• Garlic Cloves – Plump, juicy garlic is a sign that it’s fresh and the best to use. 
  • Onion – You’ll need one small or half a large onion. The onion adds flavor, but we want the tomatoes to shine in this sauce.
  • Canned San Marzano Tomatoes –  Check the label to ensure you get the real deal.
  • Salt – Seasoning any food really brings out the flavors. Oversalting is not good, but undersalting results in bland-tasting food. You can start with half the quantity but then taste and adjust to bring out the sweet flavors of this San Marzano sauce.
  • Basil – Fresh basil is the way to go in this recipe. Dried basil has very little taste, so please don’t use it. 

Instructions

Before you begin, have all ingredients at hand and ready. Prepare the garlic by placing the cloves on a board and with the flat side of a knife, press the cloves to slightly crush them – you’ll be able to remove the skins, but the clove will still be intact but cracked.

Finely chopping onions with rocking knife.

Firstly, chop the onion very finely. Large onion pieces aren’t pleasant in the smooth sauce, so chop them finely. Alternatively, mince the onion.

Two cloves of cooked garlic.

Heat the extra virgin olive oil and the cracked garlic in the skillet over medium heat, allowing the garlic to simmer and become pale gold. Then, remove the garlic and discard it.

Finely chopped onion being stirred in a skillet with wooden spoon.

Add the very finely chopped onion and cook over medium heat for 5-8 minutes, stirring regularly.

Tomato puree being added to cooked, finely chopped onion.

Add the pureed tomatoes, salt and pepper. Simmer gently uncovered for 20 minutes until slightly thickened. In the last 5 minutes, stir in chopped basil.

The technique for making this San Marzano tomato sauce may not be one you’ve used before. Initially, the garlic gives up all its flavors to the oil. Once the garlic has done its job, discard it. Yes, that’s right. This sauce is delicately flavored with garlic but doesn’t contain garlic.

Hint: The canned tomatoes should be pureed using a stick blender or a small food processor. You can also pass the tomatoes through a sieve. If you prefer, crush the tomatoes with your hands or chop them, or crush the tomatoes with a fork as they cook for a coarse sauce. Always use whole tomatoes for this sauce – the quality is much better than canned crushed tomatoes.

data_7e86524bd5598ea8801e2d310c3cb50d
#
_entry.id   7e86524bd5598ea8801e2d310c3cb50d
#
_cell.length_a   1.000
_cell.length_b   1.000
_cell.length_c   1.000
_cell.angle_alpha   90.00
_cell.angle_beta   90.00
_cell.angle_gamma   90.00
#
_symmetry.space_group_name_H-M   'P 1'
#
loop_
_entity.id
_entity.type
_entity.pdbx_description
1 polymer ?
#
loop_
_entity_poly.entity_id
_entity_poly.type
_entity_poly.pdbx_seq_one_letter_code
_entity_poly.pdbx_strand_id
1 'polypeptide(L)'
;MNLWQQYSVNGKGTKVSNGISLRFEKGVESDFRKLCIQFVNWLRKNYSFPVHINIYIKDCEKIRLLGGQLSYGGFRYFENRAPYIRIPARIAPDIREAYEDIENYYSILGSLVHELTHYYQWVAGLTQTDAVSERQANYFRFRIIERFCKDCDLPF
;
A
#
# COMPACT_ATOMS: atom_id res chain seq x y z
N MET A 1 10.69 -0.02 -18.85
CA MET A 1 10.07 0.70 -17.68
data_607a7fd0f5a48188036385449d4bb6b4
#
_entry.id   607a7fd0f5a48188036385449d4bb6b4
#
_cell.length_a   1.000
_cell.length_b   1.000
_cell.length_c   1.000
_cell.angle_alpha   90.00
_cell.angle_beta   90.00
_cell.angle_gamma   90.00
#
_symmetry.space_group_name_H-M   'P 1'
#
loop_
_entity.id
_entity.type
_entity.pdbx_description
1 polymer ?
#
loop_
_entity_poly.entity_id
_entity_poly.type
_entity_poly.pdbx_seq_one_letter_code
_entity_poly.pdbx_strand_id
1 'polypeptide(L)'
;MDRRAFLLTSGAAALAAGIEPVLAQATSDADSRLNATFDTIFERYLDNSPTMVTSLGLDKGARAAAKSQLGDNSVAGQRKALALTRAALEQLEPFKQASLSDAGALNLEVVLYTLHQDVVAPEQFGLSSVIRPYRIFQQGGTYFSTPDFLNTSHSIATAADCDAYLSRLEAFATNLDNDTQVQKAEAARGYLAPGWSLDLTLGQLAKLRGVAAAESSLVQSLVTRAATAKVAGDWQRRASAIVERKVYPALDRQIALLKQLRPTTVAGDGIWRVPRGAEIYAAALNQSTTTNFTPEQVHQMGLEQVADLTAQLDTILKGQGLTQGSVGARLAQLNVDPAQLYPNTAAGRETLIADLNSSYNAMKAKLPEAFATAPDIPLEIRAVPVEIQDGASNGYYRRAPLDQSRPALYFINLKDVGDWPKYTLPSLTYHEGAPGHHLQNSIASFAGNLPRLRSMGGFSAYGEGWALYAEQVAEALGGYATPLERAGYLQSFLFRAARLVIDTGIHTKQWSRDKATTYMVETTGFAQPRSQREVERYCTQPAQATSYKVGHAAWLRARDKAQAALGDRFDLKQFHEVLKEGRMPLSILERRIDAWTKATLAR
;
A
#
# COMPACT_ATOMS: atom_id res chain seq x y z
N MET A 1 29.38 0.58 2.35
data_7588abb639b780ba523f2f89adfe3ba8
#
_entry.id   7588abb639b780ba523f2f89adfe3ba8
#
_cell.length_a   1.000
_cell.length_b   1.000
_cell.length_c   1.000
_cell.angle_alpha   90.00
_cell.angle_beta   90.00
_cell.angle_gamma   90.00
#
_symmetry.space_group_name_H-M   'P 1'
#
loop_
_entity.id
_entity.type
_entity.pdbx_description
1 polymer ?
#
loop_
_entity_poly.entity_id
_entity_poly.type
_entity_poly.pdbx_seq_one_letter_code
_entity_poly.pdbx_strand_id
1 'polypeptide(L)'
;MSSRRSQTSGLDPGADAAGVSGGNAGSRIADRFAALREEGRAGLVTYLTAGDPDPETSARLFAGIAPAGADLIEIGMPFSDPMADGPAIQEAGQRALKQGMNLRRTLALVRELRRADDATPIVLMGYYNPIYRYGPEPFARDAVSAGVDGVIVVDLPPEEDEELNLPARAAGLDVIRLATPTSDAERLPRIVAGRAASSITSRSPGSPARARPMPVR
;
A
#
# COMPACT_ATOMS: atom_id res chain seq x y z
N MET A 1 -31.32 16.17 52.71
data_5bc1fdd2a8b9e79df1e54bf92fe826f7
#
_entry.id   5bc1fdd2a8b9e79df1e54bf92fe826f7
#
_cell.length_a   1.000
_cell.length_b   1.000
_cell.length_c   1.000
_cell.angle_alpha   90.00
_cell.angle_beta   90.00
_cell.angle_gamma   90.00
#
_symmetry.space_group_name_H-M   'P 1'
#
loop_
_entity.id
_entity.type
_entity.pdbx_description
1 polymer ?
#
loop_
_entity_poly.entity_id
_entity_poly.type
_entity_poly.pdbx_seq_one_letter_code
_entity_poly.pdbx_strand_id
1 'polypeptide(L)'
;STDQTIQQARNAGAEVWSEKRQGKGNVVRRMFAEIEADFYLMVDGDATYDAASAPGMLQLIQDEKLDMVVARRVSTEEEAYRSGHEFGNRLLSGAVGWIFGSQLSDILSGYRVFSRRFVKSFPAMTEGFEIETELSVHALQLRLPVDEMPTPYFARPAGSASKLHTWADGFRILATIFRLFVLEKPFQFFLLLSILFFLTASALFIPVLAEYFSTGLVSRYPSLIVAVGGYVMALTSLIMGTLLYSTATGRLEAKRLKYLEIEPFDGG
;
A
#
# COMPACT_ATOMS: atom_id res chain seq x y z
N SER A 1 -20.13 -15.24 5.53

Substitutions

  • San Marzano Tomatoes – Italian canned Roma tomatoes can be substituted if you can’t find canned San Marzano tomatoes. Use a reputable brand that is produced in Italy, and check the ingredients, which are just whole peeled tomatoes and tomato juice. Some brands may also contain salt, which is fine, but no other additives.
  • Basil – Add or substitute other fresh herbs for the basil. Fresh oregano, parsley, or thyme would be the best choice.

Variations

  • Extra complexity – A little dry white wine can be added with the tomatoes – just a ¼ cup is enough.
  • Hearty – Together with the tomatoes, simmer a Parmesan rind in the sauce to make a hearty tomato sauce. Remember to remove and throw away the rind before serving the sauce.
  • Spicy – A pinch of red pepper flakes or a sprinkle of cayenne pepper isn’t authentic but adds a bit of spice if that is what you enjoy.

Storage

This sauce can be successfully made in advance. Allow it to cool completely, then pour into a sealed container and store in the fridge for 3 or 4 days.

San Marzano Tomato sauce can also be frozen. Cool the sauce, then pour into an airtight container, label, and freeze for up to 3 months.

Top Tips

Close up of a spoonful of tomato sauce with the pan in the background.
  • The best thing you can do is use canned San Marzano tomatoes. It does make a difference. San Marzano tomatoes are sweeter and have a good tomato flavor. Plus, whole, peeled tomatoes are superior in quality. 
  • Be sure to chop the onion very finely, or if your knife skills aren’t the best, mince or grate the onion. Remember to follow the recipe and only use half or a small onion.
  • For a mild garlic flavor, cook the garlic cloves in the oil until golden, then remove and discard them. This flavors the oil without an intense garlic hit, which is the key to San Marzano tomato sauce because it allows the beautiful, intense tomato flavor to shine through!